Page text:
First Chapter Monday – Go ninja go ninja go

Last time on FCM I shared the opening for an alternative take on Dante’s Inferno. It’s been four years since then, and I’ll tell that story sometime (about where the heck I went for four years), but today I’m bringing back First Chapter Monday (with 45 minutes to go until Tuesday, I think I can make it!).

Ninjas are pretty awesome. I don’t know anyone who would disagree with that. Except maybe people who got murdered dead by ninjas but even they probably thought their assassin was pretty cool. How could you get any cooler than this?

Apologies if this triggers your bird PTSD.
Apologies if this triggers your bird PTSD.

Ninjas have always been popular in media. I’m not sure they’re ever represented terribly accurately, however–even in Japanese media. It’s always pretty over the top, people flippin’ all over the place, flinging shuriken left and right that somehow manage to make their foe’s head pop right off on contact… but I’ve been working on something a lot more historical, and featuring a lot more ninjas looking like this:

I bet they can fling those arrows faster than any bow can shoot them.

Those aren’t necessarily ninjas–they could just be your basic, run-of-the-mill shrine maidens. But you can never be sure!

In the 1500s one warlord who almost conquered and united the warring Japanese states utilized a clandestine band of all-female ninjas who disguised themselves as itinerant priestesses wandering the countryside to perform sacred rites and rituals. They mostly gathered information as spies, but I’m pretty sure they flipped out and killed someone every now and then, as all ninjas do. It’s in their nature.

On a more serious note, Japanese history is fascinating. We don’t study it much in the United States. You can read about some of the time period I’ve been living in these past five years in that older post. But enough intro. Grab a coffee, a handful of makibishi, kick your feet up, and dive into the first chapter of SISTERS OF BLOOD AND SHADOW.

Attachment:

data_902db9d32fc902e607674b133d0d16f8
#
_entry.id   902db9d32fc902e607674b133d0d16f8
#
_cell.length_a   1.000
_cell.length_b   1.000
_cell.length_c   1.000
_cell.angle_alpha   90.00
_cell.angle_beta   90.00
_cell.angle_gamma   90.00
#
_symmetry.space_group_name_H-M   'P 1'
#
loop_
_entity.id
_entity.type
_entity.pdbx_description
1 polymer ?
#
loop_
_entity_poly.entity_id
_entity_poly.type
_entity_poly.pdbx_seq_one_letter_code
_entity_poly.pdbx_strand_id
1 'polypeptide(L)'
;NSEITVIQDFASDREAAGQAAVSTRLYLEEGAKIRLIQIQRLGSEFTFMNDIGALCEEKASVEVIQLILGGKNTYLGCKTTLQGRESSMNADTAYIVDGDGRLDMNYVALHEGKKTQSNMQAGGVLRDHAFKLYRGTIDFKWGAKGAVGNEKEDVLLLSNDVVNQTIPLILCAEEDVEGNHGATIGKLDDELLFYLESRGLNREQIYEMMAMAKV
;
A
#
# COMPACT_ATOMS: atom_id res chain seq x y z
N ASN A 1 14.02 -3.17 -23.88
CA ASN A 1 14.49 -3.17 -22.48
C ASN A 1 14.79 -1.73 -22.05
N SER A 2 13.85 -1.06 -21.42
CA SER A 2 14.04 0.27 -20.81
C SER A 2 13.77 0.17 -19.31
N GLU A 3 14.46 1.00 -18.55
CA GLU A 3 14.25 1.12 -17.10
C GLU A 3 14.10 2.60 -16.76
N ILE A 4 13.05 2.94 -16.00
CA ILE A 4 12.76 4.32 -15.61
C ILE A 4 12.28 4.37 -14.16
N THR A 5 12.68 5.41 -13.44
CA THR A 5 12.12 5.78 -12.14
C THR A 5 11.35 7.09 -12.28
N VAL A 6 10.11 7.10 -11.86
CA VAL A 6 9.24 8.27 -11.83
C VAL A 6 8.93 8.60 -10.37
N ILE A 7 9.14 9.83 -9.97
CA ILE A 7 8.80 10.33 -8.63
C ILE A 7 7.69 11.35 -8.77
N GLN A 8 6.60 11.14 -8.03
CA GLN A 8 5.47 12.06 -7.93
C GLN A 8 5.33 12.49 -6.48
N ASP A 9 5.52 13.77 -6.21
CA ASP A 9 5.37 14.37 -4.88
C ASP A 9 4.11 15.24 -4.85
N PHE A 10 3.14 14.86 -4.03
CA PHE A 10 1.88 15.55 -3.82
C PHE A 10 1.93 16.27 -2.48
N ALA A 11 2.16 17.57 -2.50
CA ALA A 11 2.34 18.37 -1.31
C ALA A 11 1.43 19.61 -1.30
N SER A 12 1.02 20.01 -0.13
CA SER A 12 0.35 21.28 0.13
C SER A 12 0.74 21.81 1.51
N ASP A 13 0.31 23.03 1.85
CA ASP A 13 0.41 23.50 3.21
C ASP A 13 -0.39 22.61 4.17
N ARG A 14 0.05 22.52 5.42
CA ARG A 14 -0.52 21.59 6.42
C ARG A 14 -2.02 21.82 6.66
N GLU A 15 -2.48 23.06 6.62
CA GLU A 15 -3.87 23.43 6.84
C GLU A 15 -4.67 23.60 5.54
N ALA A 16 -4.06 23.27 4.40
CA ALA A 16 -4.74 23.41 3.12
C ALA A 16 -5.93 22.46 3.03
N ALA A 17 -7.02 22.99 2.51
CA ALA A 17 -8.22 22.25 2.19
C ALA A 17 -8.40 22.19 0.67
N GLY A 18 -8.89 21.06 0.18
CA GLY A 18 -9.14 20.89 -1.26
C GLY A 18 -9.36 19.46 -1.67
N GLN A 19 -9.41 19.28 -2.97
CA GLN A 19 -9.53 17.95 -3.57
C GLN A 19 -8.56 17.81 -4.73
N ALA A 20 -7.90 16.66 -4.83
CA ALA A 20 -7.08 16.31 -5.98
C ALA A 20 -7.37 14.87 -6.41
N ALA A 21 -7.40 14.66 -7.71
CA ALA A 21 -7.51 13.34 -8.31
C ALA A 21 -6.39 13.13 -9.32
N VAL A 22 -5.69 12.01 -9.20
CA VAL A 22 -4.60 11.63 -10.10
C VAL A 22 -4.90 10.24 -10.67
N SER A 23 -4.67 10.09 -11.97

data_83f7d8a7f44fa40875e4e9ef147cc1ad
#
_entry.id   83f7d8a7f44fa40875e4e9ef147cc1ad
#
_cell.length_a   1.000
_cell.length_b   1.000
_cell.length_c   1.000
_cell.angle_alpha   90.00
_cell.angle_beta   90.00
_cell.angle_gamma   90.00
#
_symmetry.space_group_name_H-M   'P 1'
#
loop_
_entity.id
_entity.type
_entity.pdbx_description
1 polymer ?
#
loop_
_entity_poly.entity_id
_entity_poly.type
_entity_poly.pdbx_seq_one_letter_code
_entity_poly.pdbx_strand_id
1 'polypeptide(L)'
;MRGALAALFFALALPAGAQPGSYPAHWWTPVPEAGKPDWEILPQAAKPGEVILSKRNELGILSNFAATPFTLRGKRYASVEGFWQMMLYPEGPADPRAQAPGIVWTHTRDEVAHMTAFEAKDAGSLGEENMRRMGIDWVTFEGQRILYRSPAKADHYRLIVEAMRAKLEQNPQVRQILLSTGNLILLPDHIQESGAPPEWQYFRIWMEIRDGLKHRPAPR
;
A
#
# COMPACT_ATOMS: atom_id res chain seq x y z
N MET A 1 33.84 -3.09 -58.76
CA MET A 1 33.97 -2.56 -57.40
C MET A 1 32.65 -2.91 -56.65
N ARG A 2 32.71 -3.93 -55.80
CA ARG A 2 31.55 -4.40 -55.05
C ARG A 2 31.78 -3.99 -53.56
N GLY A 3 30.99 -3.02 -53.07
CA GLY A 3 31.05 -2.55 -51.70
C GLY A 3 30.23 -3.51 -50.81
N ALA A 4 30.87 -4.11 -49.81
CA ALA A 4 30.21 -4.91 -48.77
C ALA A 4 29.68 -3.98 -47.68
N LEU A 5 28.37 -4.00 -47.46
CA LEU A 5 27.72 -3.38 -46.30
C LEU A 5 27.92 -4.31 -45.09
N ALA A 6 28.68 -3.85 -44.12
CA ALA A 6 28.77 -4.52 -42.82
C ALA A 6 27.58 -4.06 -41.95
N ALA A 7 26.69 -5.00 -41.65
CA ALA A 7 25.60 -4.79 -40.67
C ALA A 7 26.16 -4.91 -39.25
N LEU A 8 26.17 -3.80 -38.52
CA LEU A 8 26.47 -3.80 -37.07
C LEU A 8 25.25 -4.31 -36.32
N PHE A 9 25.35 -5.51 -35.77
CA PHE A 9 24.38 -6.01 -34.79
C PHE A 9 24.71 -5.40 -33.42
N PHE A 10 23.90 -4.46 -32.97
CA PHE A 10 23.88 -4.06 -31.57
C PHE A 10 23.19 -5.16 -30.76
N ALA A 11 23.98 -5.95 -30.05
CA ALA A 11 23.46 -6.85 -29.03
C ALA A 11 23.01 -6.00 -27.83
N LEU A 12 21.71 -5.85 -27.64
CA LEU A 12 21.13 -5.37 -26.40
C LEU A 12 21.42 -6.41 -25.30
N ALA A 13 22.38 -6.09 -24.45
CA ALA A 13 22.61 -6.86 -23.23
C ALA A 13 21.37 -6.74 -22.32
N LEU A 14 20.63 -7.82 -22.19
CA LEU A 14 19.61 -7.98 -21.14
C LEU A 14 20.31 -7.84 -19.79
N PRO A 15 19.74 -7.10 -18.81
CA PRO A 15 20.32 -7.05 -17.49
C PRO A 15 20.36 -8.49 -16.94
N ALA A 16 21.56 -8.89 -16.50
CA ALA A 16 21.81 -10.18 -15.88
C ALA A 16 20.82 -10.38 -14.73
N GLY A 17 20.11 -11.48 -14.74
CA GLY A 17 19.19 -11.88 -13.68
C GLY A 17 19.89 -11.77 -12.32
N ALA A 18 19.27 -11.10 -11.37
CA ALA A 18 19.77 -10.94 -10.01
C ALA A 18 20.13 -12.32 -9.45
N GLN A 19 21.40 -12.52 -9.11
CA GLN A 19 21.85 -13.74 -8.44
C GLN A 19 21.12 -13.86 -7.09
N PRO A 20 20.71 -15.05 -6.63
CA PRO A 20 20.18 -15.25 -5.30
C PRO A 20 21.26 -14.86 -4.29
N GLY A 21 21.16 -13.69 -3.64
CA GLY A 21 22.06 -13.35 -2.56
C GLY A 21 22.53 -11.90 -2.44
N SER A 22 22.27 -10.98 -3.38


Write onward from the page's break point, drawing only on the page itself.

Chapter 1

September 1561

Zenkō-ji, outskirts of Kawanakajima, Shinano Province

A bead of crimson blood trickled down the little girl’s finger. She frowned, sucked at it, coppery warmth filling her mouth. The plectrum fell from her other hand onto the soft moss at her feet. It had slipped from her sweat-slicked grasp when she’d plucked her first string, startled at how terrible it all sounded, and the corner of the wooden plectrum had nicked her.

“I’ll never be able to do this,” she muttered.

Standing over her, illuminated from behind by the morning sun, her sister smiled. “It is your first day. You will get better.”

“I ought to just play it with my bare hands. Why do I need that thing anyway, Nee-chan?” The plectrum was large for her hands, but not as large as the biwa itself. For as long as she could remember her sister had played the stringed instrument, offering up pleasing melodies to the gods, teasing from it soothing sounds to help the young girl sleep on restless nights. It had always looked so large to her, as large as Nee-chan, and it felt even larger on her lap, its weight bearing down on her hands.

“If you pluck the strings with your fingers, they will become hard and calloused, and how will you ever find a husband who wants to marry you then?”

It was the wrong thing for her sister to say, and the little girl stamped her foot to drive her point home. “I’m perfectly fine with that! Then maybe I wouldn’t have to abandon my family.” She pushed the biwa out of her lap and onto the moss, folded her hands over her chest, and looked away from her sister, out at the tiled roofs beyond the garden.

Nee-chan sighed and sat down on the wide, flat rock beside her. They would always sit here together and watch the sparrows flit about in the boughs of cedar trees after long summer days running through the forest behind the temple, splashing about in the stream, catching little silver fish with their hands. But they hadn’t sat like this in months, ever since Nee-chan was promised in marriage. The little girl’s heart started to thaw with her big sister beside her once more.

“Little sister, tell me, which season is best for watching the birds?”

“Spring. Maybe summer. I don’t care.” She cut her eyes back at her sister as she turned her head away.

“I prefer to watch them build their nests in the springtime. Always flitting about here and there, collecting twigs and stealing bits of straw from the roofs. We have them with us for summer as well, you are right. But what do the birds do in the fall, when the seasons change?”

“They leave. Just like mean old sisters.”

“And they are gone all winter, it’s true.” Nee-chan patted her on the head. The little girl flinched at first, then leaned her cheek on her sister’s arm. “And what happens when it is springtime once more?”

“They come back.”

“And so will I. Life has its own seasons as well, little sister. And now it is my season to marry, to join with another family, and to have daughters of my own. But I will come back to see you, and you will come to see me, and it will be as if we were never apart.”